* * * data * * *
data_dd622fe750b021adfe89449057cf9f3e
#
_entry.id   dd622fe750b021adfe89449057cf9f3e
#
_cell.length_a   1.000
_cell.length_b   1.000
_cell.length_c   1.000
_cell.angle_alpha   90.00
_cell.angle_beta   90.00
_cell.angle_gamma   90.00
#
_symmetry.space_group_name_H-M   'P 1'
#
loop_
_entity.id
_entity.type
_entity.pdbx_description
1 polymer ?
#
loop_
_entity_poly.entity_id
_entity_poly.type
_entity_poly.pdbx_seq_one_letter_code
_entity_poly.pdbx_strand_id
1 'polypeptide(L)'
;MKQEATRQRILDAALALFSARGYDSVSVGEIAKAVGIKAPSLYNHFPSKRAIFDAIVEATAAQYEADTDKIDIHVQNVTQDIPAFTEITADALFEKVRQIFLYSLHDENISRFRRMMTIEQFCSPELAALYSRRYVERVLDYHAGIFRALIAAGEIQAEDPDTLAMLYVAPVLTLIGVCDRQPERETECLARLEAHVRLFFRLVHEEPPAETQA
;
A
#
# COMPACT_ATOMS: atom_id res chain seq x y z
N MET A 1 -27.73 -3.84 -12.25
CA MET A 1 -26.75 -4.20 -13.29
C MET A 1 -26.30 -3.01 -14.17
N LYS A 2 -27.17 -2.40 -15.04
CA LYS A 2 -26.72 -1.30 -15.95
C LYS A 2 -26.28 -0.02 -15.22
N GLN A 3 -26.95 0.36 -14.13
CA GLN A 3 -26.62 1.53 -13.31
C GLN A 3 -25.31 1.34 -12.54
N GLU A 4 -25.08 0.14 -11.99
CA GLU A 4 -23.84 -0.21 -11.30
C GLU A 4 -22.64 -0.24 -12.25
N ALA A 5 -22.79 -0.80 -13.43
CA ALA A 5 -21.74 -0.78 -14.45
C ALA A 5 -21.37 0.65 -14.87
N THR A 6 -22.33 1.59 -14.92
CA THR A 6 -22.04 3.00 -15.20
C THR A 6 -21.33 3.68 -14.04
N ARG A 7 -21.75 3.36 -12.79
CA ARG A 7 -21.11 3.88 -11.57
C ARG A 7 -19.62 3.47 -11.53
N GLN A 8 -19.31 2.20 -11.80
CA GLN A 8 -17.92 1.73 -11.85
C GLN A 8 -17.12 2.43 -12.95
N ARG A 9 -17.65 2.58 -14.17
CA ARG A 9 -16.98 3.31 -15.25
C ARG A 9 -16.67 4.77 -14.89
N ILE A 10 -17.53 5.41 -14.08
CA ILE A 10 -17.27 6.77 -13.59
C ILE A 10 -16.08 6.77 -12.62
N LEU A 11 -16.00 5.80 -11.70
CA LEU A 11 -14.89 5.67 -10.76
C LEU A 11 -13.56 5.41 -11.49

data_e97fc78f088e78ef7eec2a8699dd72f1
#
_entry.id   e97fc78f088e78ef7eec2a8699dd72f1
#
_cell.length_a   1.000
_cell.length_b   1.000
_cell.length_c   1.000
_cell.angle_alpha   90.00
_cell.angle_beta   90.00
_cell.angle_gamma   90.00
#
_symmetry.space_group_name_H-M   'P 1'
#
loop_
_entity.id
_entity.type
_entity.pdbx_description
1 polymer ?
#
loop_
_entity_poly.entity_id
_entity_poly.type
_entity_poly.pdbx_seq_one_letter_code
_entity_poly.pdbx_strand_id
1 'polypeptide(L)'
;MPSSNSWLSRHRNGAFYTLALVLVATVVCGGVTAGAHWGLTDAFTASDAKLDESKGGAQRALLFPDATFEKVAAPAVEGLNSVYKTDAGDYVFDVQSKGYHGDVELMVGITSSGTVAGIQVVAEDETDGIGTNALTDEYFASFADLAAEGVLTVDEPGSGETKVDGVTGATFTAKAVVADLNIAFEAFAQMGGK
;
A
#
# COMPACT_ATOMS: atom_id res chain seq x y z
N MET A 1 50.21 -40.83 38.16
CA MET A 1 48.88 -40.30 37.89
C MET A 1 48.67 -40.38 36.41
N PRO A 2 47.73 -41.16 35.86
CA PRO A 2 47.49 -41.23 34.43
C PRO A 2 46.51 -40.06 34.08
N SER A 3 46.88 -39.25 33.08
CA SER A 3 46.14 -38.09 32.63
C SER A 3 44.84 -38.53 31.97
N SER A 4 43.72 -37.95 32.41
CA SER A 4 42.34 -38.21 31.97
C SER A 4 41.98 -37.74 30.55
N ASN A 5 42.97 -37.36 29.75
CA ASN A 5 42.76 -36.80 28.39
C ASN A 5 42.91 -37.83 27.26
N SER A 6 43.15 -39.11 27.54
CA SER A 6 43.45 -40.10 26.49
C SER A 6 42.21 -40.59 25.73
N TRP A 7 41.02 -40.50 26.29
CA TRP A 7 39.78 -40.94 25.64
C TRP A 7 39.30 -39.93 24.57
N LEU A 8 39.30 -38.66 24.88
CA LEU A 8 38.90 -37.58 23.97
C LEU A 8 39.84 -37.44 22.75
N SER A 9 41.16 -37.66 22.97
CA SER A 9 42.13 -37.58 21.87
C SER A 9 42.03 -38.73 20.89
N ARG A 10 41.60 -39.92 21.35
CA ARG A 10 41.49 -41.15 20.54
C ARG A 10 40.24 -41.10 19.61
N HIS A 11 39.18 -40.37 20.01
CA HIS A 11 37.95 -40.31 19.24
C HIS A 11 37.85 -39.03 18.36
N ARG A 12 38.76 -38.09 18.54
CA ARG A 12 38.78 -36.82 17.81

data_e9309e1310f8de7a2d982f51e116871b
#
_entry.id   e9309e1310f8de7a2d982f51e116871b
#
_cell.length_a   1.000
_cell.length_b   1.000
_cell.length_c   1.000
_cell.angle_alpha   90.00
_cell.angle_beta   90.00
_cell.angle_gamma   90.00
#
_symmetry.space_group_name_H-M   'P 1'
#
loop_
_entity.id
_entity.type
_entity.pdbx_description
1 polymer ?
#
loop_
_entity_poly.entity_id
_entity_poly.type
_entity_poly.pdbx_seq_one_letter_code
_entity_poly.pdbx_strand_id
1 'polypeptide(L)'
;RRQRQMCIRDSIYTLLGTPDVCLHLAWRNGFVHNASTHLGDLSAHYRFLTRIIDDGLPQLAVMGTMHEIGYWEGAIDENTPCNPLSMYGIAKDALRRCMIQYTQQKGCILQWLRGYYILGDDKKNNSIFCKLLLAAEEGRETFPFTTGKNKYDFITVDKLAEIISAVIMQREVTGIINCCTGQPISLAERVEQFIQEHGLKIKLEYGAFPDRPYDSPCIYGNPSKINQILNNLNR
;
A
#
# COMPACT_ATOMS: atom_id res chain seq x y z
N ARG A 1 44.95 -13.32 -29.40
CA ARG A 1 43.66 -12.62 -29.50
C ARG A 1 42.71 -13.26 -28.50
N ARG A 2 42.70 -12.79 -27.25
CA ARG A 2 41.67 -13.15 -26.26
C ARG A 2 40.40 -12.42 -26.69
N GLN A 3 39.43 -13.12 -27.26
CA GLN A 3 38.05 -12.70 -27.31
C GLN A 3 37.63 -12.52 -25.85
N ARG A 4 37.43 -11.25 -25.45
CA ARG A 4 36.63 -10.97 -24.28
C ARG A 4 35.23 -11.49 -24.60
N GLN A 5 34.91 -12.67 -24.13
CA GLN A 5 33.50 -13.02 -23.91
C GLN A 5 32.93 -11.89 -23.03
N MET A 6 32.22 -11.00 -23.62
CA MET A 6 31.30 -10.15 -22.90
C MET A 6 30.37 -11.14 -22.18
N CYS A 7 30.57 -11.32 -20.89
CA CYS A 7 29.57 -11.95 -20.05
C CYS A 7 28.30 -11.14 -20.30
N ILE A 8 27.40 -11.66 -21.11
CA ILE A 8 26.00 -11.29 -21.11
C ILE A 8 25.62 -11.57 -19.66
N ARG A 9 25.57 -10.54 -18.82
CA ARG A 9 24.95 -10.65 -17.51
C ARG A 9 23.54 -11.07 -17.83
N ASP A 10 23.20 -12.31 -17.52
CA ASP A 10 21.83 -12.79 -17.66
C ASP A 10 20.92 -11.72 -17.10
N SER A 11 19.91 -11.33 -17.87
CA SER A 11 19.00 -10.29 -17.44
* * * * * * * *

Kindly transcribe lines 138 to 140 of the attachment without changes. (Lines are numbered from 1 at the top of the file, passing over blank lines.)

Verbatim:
_cell.angle_gamma   90.00
#
_symmetry.space_group_name_H-M   'P 1'